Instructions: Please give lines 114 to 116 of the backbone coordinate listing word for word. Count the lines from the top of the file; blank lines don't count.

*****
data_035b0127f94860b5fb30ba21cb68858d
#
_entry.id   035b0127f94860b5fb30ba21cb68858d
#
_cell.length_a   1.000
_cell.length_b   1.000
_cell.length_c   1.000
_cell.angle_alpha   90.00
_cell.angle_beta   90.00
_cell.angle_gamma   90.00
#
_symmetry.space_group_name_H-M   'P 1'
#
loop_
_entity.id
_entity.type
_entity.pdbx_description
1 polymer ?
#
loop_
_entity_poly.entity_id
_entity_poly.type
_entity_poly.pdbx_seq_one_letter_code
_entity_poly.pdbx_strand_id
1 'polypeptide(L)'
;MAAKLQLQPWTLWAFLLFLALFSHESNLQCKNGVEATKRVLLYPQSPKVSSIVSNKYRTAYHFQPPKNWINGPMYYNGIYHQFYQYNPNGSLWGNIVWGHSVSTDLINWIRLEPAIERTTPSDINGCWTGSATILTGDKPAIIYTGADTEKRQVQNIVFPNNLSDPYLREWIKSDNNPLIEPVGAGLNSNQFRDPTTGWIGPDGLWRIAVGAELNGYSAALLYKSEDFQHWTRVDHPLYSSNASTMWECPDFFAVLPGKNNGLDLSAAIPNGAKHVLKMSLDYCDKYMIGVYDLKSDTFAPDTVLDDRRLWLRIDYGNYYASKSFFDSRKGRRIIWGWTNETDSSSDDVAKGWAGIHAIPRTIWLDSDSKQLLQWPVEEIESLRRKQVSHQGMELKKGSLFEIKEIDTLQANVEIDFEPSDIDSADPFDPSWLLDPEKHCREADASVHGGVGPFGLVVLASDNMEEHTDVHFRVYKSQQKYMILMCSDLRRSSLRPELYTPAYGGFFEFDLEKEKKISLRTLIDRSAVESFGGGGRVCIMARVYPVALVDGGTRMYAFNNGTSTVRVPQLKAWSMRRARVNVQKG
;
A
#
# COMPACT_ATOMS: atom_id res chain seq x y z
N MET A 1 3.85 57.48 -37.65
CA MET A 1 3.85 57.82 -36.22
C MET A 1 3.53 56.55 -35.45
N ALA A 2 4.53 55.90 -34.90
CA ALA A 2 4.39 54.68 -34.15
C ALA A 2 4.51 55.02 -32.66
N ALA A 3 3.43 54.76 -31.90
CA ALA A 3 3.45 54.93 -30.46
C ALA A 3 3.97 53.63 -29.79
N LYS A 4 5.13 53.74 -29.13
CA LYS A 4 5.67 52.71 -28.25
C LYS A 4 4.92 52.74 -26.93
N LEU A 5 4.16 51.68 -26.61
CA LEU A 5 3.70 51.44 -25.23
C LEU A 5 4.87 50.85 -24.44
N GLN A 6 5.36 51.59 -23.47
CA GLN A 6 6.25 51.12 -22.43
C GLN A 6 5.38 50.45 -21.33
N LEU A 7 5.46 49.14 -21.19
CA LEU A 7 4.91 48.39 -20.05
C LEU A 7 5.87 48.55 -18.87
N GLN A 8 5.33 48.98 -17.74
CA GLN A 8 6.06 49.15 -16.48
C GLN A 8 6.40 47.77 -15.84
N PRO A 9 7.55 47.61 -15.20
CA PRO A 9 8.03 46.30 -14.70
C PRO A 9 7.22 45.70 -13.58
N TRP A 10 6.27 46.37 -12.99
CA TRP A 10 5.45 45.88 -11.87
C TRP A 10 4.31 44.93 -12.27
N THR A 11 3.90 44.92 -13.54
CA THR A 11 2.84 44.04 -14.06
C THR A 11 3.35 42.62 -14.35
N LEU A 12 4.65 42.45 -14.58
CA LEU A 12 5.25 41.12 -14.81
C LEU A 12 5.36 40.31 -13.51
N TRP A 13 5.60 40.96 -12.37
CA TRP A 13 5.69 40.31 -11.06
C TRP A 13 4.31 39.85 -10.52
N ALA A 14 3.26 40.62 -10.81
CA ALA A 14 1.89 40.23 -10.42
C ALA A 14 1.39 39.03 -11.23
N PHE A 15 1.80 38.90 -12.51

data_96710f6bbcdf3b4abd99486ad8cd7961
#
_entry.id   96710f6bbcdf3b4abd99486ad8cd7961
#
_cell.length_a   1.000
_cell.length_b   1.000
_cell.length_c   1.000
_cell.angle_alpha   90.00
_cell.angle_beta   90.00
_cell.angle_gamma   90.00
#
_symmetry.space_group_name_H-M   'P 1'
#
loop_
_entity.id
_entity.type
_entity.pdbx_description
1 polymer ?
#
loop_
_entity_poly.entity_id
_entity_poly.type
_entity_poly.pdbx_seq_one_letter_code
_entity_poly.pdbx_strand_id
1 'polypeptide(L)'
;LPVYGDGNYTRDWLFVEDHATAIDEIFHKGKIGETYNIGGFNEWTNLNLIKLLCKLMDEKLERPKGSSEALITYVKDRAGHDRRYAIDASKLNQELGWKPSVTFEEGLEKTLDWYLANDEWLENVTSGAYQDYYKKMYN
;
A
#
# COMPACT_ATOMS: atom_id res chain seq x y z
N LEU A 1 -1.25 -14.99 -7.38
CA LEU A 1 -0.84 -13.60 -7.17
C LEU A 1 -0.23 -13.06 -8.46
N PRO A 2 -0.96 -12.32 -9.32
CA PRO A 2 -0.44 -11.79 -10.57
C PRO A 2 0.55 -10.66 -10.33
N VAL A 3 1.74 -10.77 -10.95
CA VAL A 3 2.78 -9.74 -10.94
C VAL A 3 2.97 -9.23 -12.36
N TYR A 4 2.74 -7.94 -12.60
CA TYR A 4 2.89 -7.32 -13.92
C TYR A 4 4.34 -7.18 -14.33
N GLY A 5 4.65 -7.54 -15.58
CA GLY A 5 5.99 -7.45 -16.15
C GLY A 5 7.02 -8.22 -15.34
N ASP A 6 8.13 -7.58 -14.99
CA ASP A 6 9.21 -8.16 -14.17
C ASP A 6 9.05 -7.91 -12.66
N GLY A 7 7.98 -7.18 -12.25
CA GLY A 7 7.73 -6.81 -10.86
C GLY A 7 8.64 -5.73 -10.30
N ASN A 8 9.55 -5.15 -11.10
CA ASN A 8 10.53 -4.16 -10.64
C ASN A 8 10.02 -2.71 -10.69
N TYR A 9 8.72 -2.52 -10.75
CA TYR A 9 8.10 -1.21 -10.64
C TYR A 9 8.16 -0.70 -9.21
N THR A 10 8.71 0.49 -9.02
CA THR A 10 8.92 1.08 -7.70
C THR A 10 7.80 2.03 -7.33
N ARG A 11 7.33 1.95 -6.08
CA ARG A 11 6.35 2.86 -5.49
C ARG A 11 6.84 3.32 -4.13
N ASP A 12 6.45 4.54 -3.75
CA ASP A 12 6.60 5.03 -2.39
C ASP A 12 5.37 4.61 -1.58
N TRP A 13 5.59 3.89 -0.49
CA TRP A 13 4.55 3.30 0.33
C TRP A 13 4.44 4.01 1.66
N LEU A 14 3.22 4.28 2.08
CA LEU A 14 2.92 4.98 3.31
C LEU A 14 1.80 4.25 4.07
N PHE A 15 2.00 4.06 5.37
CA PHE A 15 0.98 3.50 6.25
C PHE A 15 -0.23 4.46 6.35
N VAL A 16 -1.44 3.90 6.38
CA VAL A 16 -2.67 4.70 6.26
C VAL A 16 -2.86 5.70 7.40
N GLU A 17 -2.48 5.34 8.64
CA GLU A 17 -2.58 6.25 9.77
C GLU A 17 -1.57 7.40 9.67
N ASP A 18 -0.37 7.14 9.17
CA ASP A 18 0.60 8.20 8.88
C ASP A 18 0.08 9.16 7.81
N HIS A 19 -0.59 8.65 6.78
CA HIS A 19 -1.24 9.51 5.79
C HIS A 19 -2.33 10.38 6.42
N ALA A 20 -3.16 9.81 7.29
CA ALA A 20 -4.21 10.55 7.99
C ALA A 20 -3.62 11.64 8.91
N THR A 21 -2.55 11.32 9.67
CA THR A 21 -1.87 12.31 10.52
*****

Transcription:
CA TYR A 4 2.89 -7.32 -13.92
C TYR A 4 4.34 -7.18 -14.33
N GLY A 5 4.65 -7.54 -15.58